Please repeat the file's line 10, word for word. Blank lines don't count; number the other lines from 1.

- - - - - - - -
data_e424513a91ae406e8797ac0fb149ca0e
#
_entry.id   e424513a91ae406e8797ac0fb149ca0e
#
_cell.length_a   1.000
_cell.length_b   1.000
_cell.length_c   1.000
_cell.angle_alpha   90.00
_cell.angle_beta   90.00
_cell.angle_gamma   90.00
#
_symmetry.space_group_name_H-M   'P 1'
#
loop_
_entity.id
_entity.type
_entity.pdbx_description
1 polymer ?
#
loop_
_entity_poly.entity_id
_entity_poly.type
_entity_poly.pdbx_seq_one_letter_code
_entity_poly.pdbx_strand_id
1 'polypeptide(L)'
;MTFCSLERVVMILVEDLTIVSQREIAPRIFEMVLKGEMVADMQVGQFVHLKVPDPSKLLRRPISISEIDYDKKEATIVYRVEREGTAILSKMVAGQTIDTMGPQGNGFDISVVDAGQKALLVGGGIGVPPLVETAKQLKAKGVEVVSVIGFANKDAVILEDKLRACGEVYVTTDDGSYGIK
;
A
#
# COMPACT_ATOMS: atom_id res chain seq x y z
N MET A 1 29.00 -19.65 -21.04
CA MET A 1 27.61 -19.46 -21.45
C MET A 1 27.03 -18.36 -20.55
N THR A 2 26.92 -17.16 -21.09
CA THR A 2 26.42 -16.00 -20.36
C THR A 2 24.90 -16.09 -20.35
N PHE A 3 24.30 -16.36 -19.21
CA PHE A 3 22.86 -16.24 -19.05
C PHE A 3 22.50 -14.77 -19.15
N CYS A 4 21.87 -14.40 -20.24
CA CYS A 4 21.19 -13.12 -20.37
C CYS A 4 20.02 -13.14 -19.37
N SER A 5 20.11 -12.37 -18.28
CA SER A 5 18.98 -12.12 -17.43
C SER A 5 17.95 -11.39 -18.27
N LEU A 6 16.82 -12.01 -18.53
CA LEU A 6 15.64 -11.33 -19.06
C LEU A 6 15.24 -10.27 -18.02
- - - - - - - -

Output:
_cell.angle_gamma   90.00